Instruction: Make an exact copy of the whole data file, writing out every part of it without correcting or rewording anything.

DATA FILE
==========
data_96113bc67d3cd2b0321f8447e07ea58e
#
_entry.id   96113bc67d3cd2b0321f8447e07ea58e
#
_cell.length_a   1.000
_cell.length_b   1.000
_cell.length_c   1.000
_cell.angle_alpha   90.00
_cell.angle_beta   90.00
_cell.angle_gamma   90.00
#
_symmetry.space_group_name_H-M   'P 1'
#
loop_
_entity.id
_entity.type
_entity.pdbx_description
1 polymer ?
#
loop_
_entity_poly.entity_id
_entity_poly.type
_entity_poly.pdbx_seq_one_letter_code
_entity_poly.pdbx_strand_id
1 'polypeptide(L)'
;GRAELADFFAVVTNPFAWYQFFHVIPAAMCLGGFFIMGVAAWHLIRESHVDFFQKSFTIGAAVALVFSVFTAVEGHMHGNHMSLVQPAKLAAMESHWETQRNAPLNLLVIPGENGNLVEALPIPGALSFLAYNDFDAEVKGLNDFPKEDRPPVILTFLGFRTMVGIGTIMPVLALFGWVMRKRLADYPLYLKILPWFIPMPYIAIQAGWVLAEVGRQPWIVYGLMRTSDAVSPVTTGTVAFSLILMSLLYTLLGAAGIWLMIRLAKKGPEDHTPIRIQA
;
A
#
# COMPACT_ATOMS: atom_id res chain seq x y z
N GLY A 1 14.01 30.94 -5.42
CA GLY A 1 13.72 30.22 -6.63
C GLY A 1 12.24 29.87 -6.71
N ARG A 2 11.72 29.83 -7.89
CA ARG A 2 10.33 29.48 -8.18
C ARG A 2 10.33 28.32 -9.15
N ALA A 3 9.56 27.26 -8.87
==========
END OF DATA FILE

data_96113bc67d3cd2b0321f8447e07ea58e
#
_entry.id   96113bc67d3cd2b0321f8447e07ea58e
#
_cell.length_a   1.000
_cell.length_b   1.000
_cell.length_c   1.000
_cell.angle_alpha   90.00
_cell.angle_beta   90.00
_cell.angle_gamma   90.00
#
_symmetry.space_group_name_H-M   'P 1'
#
loop_
_entity.id
_entity.type
_entity.pdbx_description
1 polymer ?
#
loop_
_entity_poly.entity_id
_entity_poly.type
_entity_poly.pdbx_seq_one_letter_code
_entity_poly.pdbx_strand_id
1 'polypeptide(L)'
;GRAELADFFAVVTNPFAWYQFFHVIPAAMCLGGFFIMGVAAWHLIRESHVDFFQKSFTIGAAVALVFSVFTAVEGHMHGNHMSLVQPAKLAAMESHWETQRNAPLNLLVIPGENGNLVEALPIPGALSFLAYNDFDAEVKGLNDFPKEDRPPVILTFLGFRTMVGIGTIMPVLALFGWVMRKRLADYPLYLKILPWFIPMPYIAIQAGWVLAEVGRQPWIVYGLMRTSDAVSPVTTGTVAFSLILMSLLYTLLGAAGIWLMIRLAKKGPEDHTPIRIQA
;
A
#
# COMPACT_ATOMS: atom_id res chain seq x y z
N GLY A 1 14.01 30.94 -5.42
CA GLY A 1 13.72 30.22 -6.63
C GLY A 1 12.24 29.87 -6.71
N ARG A 2 11.72 29.83 -7.89
CA ARG A 2 10.33 29.48 -8.18
C ARG A 2 10.33 28.32 -9.15
N ALA A 3 9.56 27.26 -8.87